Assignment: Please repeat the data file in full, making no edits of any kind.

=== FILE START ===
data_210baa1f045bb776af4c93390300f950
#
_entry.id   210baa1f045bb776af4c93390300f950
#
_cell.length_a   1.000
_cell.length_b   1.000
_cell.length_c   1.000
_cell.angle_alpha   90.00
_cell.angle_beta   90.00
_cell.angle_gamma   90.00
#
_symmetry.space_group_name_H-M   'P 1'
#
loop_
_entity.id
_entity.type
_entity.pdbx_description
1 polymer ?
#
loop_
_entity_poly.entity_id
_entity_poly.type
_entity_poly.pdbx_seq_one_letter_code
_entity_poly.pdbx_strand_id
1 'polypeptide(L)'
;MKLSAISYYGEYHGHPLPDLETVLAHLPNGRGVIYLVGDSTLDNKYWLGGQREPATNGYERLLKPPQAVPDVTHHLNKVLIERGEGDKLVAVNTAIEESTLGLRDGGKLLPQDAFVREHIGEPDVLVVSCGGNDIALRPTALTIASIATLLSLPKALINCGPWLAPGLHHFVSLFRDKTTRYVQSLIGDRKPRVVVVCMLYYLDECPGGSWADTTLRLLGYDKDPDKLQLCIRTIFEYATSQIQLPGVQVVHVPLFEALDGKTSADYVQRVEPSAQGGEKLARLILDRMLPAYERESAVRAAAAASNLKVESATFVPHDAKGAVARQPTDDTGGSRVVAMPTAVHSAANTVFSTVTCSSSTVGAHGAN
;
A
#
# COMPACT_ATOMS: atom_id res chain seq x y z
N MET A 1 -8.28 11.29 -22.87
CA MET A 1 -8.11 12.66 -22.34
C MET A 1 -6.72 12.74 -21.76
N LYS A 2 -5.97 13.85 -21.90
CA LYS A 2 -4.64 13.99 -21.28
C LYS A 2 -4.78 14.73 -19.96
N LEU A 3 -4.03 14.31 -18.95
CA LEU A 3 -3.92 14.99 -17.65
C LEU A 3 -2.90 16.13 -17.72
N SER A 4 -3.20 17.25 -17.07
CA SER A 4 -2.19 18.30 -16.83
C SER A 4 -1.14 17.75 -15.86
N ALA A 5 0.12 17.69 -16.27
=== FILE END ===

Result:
data_210baa1f045bb776af4c93390300f950
#
_entry.id   210baa1f045bb776af4c93390300f950
#
_cell.length_a   1.000
_cell.length_b   1.000
_cell.length_c   1.000
_cell.angle_alpha   90.00
_cell.angle_beta   90.00
_cell.angle_gamma   90.00
#
_symmetry.space_group_name_H-M   'P 1'
#
loop_
_entity.id
_entity.type
_entity.pdbx_description
1 polymer ?
#
loop_
_entity_poly.entity_id
_entity_poly.type
_entity_poly.pdbx_seq_one_letter_code
_entity_poly.pdbx_strand_id
1 'polypeptide(L)'
;MKLSAISYYGEYHGHPLPDLETVLAHLPNGRGVIYLVGDSTLDNKYWLGGQREPATNGYERLLKPPQAVPDVTHHLNKVLIERGEGDKLVAVNTAIEESTLGLRDGGKLLPQDAFVREHIGEPDVLVVSCGGNDIALRPTALTIASIATLLSLPKALINCGPWLAPGLHHFVSLFRDKTTRYVQSLIGDRKPRVVVVCMLYYLDECPGGSWADTTLRLLGYDKDPDKLQLCIRTIFEYATSQIQLPGVQVVHVPLFEALDGKTSADYVQRVEPSAQGGEKLARLILDRMLPAYERESAVRAAAAASNLKVESATFVPHDAKGAVARQPTDDTGGSRVVAMPTAVHSAANTVFSTVTCSSSTVGAHGAN
;
A
#
# COMPACT_ATOMS: atom_id res chain seq x y z
N MET A 1 -8.28 11.29 -22.87
CA MET A 1 -8.11 12.66 -22.34
C MET A 1 -6.72 12.74 -21.76
N LYS A 2 -5.97 13.85 -21.90
CA LYS A 2 -4.64 13.99 -21.28
C LYS A 2 -4.78 14.73 -19.96
N LEU A 3 -4.03 14.31 -18.95
CA LEU A 3 -3.92 14.99 -17.65
C LEU A 3 -2.90 16.13 -17.72
N SER A 4 -3.20 17.25 -17.07
CA SER A 4 -2.19 18.30 -16.83
C SER A 4 -1.14 17.75 -15.86
N ALA A 5 0.12 17.69 -16.27